I won’t speak much here of the controversy surrounding leaked Elder Scrolls Online beta gameplay footage. But what I’d like to spend today’s column talking about instead is the importance of a beta test, why it’s not just marketing drivel, and why anything that manages to indeed “leak” out of any game’s beta period needs to be taken with a grain of salt.
A few of us here at MMORPG.com have spent a decent chunk of time with ESO already, but to be sure, it’s not enough to fully judge a game on. A few hours in a highly controlled press demo experience aren’t exactly where you’re going to get the best and most objective look at a game. Garrett is more excited than I am by the title, while I remain cautiously optimistic about its prospects until we see it in a more near-finished state. Once an NDA drops, for any game, I figure it’s then that we can start to take criticism seriously. Because if a company says “You lot that have been playing this title can say whatever you like” largely means that they feel its in the best shape it’s going to be before launch.
What does leaked footage from behind an NDA do for ESO or any game? It gives us a look at a title before the company is ready for us to have a look. It’s akin to “behind the scenes” footage of an upcoming blockbuster movie. I’m not saying we can’t be judgmental of information leaked from a beta. But we really should take any footage or information leaked with a grain of salt. A game, MMO or otherwise, is going to change a whole heck of a lot between the beginning of its public beta phase and the launch that comes months later.
What Testers Should Be Doing
So what should you be doing as a beta tester? Not taking footage and showing it to the public, because of some self-serving need to “show how it is”, that’s for sure. If you signed up to test ESO, or any game for that matter, you should be playing the parts they give you to play and offering your feedback on the forums. You should be using that handy bug reporting tool most games have in beta stages, and reporting things you spot. Yes, being in a beta is fun. But it’s also a privilege. You’re part of a game’s development in its infancy.
I know it’s easy to dismiss a “beta” as a marketing ploy. In fact, that’s definitely what an “Open Beta” is. With no NDA, it’s mostly a free trial and a stress test of a game’s servers at that point. It’s a way to drum up hype and sell boxes when there are boxes to be sold. But right now? When Zenimax is trying to get players who will be dedicated to the game, its development, and the true purpose of testing (feedback)... well, that’s when we as players should be taking it seriously because you know the developers are.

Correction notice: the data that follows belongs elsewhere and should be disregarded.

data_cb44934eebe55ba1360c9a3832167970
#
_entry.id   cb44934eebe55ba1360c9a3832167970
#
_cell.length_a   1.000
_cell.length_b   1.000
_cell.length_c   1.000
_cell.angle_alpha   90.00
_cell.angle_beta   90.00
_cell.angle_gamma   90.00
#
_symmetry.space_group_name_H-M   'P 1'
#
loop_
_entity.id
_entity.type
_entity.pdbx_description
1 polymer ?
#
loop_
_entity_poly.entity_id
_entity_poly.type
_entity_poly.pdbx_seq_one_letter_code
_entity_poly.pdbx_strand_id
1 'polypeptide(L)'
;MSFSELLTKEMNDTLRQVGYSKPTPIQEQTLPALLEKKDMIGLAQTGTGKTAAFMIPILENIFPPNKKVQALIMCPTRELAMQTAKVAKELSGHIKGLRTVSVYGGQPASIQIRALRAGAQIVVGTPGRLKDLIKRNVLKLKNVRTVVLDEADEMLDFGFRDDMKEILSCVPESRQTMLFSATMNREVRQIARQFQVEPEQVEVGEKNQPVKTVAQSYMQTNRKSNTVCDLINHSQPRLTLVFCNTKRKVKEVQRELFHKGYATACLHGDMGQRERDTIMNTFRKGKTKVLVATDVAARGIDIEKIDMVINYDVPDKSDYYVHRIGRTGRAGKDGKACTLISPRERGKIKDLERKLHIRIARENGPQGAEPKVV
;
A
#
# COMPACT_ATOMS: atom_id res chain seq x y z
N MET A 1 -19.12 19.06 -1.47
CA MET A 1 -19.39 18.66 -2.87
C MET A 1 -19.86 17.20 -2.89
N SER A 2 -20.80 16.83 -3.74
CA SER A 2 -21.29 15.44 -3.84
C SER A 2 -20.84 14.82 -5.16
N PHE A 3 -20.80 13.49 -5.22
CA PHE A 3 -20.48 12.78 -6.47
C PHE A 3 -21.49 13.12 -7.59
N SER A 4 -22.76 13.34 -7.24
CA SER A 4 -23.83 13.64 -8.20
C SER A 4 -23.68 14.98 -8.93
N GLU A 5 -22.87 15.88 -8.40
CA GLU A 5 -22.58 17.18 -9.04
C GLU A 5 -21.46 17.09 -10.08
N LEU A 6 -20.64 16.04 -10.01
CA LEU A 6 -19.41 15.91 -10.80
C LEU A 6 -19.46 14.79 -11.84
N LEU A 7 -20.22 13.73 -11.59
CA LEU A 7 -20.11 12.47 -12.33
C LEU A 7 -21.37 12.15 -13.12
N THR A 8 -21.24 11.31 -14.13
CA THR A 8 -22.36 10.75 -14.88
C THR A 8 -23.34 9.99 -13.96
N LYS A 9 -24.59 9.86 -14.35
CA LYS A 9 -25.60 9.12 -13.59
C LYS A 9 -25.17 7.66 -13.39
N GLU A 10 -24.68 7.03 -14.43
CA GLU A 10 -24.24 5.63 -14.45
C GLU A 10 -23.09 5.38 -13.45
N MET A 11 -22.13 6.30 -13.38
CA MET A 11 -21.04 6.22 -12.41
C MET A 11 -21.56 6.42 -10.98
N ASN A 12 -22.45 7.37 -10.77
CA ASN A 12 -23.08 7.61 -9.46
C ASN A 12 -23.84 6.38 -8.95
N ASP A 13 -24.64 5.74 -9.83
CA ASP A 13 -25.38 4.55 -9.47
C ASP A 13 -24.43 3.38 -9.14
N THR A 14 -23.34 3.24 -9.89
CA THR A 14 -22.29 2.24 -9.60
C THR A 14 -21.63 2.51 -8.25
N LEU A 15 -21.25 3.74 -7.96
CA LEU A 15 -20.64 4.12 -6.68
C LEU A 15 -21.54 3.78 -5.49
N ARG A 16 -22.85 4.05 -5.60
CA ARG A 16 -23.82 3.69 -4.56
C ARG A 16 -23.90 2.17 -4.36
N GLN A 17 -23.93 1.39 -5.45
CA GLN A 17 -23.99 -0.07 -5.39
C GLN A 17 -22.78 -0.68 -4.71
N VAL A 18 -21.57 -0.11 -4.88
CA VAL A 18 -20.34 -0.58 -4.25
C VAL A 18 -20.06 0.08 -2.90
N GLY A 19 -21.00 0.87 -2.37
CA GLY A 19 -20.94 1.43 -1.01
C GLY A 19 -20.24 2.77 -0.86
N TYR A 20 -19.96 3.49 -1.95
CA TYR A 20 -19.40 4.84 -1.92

I know we’re all cynical of the genre these days. I know we’re often disappointed after many months of hype and previews. Hell, we enthusiast websites play a big part in that pre-launch hype I know (despite how much I hope we’re keeping it balanced these days). But when a game like Elder Scrolls Online is in beta, high profile and anticipated as it is, we shouldn’t be seeking to lampoon the thing. If we’re going to hunt down and pay attention to leaks, or if we’re going to test the beta for ZOS, we should be offering feedback that’s constructive not damning a title that’s anywhere from 6-8 months from launch based on early beta video.
Anyway, that’s just my two cents. Maybe ESO will wind up being a disappointment. Maybe it’ll be the second coming. Maybe it’ll be something different for everyone (this is most likely). But for now, let’s just see what state its in when the NDA is lifted. Until then, it’s kind of a moot point.
Bill Murphy / Bill Murphy is the Managing Editor of MMORPG.com, RTSGuru.com, and lover of all things gaming. He's been playing and writing about MMOs and geekery since 2002, and you can harass him and his views on Twitter @thebillmurphy.
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